When you are not able to resolve a problem directly with a another person or a business, Small Claims Court can be an effective option. For disputes within the monetary and subject matter jurisdiction of Small Claims Court, Small Claims Court can be one of the speediest and most effective ways to resolve a dispute.
What is small claims court?
Small claims court is a special court where disputes are resolved quickly and inexpensively. The rules are simple and informal. The person or business who’s suing someone else is called the plaintiff. The person or business who is sued is called the defendant.
Who can sue in small claims court?
Any competent person who is 18 years old or older.
How much money can I ask for?
Any person or business can sue for up to $10,000.00 in the Small Claims Division. Counterclaims may also be filed for up to $10,000.00. If a bona-fide counterclaim or cross-claim is in excess of $10,000.00, the matter shall be handled as a regular civil case. Any person sued for more than $5,000.00 may apply to the Small Claims court for transfer of the matter out of the Small Claims Division to be handled as a regular civil or other case in the Superior Court of Guam, which motion, if timely made, shall be granted as a matter of right. Parties who file their case in the Small Claims Division or who appeal their case are not entitled to a jury trial.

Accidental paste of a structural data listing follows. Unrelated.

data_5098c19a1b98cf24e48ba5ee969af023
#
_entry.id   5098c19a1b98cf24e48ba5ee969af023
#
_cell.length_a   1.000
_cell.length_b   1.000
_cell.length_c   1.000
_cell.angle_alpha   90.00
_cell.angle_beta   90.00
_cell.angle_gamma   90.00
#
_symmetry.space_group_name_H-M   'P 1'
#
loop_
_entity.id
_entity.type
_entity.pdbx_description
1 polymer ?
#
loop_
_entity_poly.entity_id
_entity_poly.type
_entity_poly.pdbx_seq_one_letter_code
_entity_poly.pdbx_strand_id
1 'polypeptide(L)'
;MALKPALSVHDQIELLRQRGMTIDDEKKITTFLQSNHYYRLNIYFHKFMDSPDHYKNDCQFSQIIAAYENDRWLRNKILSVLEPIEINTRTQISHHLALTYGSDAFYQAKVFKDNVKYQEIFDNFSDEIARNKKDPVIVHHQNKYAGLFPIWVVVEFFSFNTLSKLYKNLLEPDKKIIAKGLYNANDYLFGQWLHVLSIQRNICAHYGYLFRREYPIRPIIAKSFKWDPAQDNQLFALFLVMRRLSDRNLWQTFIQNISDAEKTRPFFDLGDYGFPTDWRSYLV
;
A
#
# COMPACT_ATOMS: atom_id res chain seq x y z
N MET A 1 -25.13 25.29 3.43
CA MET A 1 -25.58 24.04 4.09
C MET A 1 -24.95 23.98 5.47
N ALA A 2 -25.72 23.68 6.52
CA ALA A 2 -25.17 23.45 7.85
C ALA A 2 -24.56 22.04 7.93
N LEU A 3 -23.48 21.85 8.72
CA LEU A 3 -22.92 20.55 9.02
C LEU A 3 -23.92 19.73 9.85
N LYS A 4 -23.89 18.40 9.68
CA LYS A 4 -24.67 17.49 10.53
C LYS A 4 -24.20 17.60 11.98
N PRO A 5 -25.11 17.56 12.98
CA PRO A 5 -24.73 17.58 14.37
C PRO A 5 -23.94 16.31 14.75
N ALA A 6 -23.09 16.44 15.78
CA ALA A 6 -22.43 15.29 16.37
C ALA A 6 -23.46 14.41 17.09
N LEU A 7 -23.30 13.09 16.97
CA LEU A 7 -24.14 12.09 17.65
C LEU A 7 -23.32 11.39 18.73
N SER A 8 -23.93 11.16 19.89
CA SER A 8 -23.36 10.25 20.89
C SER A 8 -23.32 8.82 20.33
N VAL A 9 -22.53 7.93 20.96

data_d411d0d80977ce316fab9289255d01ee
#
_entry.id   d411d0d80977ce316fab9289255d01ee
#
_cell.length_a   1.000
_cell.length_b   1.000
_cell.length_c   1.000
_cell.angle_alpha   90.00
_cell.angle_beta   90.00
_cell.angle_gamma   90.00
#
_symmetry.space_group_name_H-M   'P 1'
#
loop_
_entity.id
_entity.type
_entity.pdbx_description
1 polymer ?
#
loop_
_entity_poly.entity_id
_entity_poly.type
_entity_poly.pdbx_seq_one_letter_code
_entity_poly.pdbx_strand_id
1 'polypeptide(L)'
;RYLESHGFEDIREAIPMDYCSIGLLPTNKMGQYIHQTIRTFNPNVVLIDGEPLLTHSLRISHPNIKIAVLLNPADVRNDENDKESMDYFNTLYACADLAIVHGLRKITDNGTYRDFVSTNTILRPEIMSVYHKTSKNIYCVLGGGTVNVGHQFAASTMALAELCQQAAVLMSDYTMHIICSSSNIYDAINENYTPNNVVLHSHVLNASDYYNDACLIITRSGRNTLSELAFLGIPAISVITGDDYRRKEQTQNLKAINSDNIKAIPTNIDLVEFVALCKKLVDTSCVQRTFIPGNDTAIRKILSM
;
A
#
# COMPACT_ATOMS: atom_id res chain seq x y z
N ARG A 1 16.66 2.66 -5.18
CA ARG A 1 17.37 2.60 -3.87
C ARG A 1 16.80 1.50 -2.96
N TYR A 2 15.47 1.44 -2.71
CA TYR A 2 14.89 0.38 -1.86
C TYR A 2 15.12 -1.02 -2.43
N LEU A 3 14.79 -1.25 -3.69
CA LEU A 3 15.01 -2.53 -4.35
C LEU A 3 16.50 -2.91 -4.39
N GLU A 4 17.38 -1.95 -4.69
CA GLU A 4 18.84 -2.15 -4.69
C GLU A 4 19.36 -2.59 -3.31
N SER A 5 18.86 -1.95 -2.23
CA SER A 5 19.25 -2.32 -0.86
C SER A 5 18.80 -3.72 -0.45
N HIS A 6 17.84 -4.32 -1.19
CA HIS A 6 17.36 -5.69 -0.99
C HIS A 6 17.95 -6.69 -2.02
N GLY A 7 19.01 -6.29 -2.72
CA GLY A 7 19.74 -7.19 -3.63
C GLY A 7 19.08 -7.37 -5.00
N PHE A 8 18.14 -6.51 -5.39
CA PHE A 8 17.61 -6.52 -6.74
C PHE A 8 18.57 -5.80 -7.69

Do I have to pay to file?
Yes. The initial filing fee is based on the amount you are suing for. Please click on link below for fees.
When will my first hearing be set?
Your first hearing will be set for court not earlier than 20 days after you file your claim but may be set beyond 30 days depending on the court calendar.
What kinds of cases go to small claims court?
There are different kinds of cases. The most common are: car accidents, property damage, landlord/tenant rent deposit disputes, and collection of money owed.
What will happen at my hearing?
The judge will listen to both sides of the story. To help tell your side, bring evidence like: witnesses, pictures, bills, receipts, contracts, repair estimates, promissory notes or other relevant documents that support claim/case. The judge may make a decision at your hearing, or decide at a later date (if at a later date you will be notified). Instead of a judge, you may have a Judge Pro Tem (temporary judge) or Referee at your hearing. They have the power of judges and are lawyers appointed to hear and decides cases.